Closeup of a pufferfish (diodon hystrix) being cleaned by cleaner fish (labroides dimidiatus) at cleaning station. Bunaken Island, Indonesia. Credit: hansgertbroeder, courtesy of Getty Images.

The 2017 invited speaker was Dr Nichola Raihani, Royal Society University Research Fellow at University College London.

One doesn’t have to observe humans in their natural habitat for long to witness many and varied examples of positive social behaviour (prosocial behaviour), often directed towards complete strangers. People might vacate a seat on a crowded bus or train to let an elderly person sit down, hold open a door for others, or help a struggling parent to carry their pram down a flight of stairs. Humans also willingly donate resources, such as money or food, to others for example by giving to charity – in some cases people even risk their lives to help others in need.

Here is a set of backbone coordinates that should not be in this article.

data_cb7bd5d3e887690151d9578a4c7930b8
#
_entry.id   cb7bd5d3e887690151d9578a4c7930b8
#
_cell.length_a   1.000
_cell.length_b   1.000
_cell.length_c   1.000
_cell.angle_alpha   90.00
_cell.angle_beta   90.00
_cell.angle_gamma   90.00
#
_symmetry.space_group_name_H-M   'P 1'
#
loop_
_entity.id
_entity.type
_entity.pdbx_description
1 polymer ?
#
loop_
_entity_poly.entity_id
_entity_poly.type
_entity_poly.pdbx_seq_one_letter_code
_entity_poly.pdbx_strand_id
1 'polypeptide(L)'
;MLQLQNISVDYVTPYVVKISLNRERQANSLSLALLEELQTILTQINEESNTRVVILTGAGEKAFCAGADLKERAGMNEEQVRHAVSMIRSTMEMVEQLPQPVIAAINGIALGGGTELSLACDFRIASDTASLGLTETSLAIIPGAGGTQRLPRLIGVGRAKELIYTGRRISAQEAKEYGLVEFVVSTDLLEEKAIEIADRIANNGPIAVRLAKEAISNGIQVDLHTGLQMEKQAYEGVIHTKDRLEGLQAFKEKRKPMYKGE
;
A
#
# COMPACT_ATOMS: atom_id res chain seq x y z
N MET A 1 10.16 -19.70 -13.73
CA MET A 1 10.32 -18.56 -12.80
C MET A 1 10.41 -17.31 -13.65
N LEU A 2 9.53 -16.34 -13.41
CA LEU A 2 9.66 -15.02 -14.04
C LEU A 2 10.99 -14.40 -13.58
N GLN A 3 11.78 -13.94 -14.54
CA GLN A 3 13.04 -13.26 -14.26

This lecture focused on the evidence showing that many examples of human cooperation can be explained by the reputation benefits it brings to the helper and how competition for status can even lead to generosity tournaments, where individuals compete to out-do one another. 

It also included a discussion of parallel research on the coral reef-dwelling 'cleaner fish', who help their 'client fish' by removing skin parasites, despite preferring to eat living tissue, such as scales. The cleaner fish arrangement, just like helping behaviour in humans, can be explained in terms of reputation. These two diverse examples highlight the important and widespread role that reputation plays in promoting cooperation.